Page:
The movement for 'socialisation through play' and 'rational leisure' was documented in many hundreds of publications, both in periodicals (for example, Doshkol'noe obrazovanie [Pre-School Education], Prosveshchenie na transporte [Education in Railway Schools], Na puti k novoi shkole [On the Road to the New School], and Pedologiya), and in separate short books and brochures. The selection here, taken from materials held in the Russian State Library and in the Ushinsky Pedagogical Library in Moscow, gives a representative overview of the different trends. Our choice has been carefully considered to include books published in the provinces as well as in Moscow and Leningrad, to place heavily ideologised tracts alongside more liberal materials, and to offer a spread of material covering different age groups, from pre-schoolers to pre-teens. We have concentrated on books that contain material about the actual practices of play, as opposed to schematic recommendations, and on material that is particularly characteristic of the era. The selection runs chronologically to the late 1930s (the Second World War brought a break in attitudes to this subject, as in other areas of child care).
Many of the items included are now extremely rare - the condemnation by state decree of 'pedological perversions' in 1936 led to a purge of pedagogical literature from many libraries, and, as with other kinds of functional literature, the guides were also often used till they wore out. The material that we have gathered offers a unique insight into one of the most important and characteristic areas of socialising the young in early Soviet Russia, and a window into the mentality of the 'first Soviet generations' as well.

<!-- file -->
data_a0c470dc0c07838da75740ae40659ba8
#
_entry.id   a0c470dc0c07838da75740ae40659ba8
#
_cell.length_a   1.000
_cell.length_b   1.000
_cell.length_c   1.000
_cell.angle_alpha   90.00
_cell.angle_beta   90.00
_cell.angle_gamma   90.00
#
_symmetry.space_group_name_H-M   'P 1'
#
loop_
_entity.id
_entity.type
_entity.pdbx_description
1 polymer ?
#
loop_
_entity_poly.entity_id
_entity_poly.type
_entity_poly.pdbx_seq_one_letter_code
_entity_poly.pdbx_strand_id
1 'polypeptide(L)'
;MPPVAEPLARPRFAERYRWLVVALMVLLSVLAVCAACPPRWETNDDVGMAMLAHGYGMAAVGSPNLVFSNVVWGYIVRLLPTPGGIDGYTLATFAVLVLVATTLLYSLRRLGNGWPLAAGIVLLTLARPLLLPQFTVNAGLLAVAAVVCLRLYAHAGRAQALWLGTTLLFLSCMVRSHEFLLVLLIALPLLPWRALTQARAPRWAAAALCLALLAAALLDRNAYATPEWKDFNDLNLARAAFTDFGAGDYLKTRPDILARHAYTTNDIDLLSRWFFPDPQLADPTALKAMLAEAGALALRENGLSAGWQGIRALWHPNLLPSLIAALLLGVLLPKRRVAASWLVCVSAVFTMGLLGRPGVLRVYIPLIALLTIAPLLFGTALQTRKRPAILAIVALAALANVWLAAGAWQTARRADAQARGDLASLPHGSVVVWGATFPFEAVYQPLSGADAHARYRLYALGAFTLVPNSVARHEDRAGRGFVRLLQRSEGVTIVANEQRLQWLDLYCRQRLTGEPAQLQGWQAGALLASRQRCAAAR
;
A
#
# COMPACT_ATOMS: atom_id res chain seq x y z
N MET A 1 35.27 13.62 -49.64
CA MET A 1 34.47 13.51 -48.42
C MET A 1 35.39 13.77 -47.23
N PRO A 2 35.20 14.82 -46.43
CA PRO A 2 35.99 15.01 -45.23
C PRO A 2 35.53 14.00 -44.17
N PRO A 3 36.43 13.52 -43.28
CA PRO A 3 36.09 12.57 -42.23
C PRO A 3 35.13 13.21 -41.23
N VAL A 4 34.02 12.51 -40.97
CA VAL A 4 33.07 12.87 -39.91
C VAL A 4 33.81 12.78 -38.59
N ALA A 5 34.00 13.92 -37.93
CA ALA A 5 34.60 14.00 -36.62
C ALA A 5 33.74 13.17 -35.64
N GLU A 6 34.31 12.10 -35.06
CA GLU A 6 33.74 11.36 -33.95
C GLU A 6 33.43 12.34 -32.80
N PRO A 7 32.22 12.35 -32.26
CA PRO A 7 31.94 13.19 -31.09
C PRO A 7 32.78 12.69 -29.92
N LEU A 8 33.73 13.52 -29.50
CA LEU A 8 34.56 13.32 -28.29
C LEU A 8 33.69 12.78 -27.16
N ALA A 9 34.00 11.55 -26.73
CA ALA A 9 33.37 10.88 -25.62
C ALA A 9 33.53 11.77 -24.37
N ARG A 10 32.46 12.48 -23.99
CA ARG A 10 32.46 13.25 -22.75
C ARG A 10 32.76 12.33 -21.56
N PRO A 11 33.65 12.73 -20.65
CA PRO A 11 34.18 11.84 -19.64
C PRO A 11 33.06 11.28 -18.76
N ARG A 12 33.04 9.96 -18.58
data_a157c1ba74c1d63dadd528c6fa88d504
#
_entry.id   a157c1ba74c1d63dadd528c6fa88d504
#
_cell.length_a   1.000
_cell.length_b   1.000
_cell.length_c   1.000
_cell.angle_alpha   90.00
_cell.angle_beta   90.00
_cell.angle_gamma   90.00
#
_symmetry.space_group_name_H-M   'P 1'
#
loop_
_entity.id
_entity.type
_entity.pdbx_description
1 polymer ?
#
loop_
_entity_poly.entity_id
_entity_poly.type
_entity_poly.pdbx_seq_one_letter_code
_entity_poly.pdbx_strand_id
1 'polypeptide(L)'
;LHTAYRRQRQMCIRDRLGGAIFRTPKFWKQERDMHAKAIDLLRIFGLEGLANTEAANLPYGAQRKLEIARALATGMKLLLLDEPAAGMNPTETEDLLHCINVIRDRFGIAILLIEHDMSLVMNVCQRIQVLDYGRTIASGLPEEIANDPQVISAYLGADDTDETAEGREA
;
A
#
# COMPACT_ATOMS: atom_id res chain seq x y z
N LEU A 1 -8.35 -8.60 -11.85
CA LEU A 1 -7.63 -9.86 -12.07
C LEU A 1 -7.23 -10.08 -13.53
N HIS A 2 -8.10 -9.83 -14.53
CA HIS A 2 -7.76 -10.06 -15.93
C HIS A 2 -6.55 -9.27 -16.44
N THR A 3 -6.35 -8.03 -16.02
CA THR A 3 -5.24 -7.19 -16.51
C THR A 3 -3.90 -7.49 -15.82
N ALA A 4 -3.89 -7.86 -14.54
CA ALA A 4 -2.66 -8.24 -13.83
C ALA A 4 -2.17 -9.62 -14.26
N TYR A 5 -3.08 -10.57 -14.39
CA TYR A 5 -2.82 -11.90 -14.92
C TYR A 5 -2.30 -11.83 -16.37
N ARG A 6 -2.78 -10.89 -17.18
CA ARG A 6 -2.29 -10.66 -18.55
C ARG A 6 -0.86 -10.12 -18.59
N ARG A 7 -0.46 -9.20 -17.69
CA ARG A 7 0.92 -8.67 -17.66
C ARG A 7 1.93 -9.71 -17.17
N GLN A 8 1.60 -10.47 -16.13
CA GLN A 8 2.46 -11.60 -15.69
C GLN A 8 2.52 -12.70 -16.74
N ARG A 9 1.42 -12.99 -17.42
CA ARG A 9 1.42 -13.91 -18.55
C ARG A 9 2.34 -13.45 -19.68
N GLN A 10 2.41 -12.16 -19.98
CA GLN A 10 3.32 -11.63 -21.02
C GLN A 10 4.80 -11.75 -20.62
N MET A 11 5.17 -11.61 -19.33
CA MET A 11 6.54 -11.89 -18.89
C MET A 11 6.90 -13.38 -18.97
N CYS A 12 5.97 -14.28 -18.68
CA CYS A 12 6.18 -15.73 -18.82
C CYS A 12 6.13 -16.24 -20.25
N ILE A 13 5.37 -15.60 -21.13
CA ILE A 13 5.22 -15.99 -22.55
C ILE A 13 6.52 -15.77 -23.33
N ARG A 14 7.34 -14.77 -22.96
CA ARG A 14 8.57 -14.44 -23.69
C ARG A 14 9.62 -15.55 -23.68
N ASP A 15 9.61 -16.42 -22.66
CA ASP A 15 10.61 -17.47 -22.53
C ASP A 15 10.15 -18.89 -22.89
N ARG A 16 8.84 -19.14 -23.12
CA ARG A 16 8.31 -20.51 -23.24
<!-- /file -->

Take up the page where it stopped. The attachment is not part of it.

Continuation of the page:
Professor Catriona Kelly (Oxford)

Robert A. Stebbins

is dark matter and dark energy (Panek, 2011). It may be similarly argued that much of the effort expended by voluntaristics academics in studying larger, more visible, nonprofit agencies blindly neglects the cumulative effects of associations, especially small grassroots associations, historically

David Horton Smith

; 2006). Using a new theory of IG influence, Laumann and Knoke (1987, pp. 360–362) in a national quantitative study are able to show significant impacts of several IG types on events relating to health and energy in the USA . But such impact tends to be very low in dictatorships or missing

Ram A. Cnaan and Sohyun Park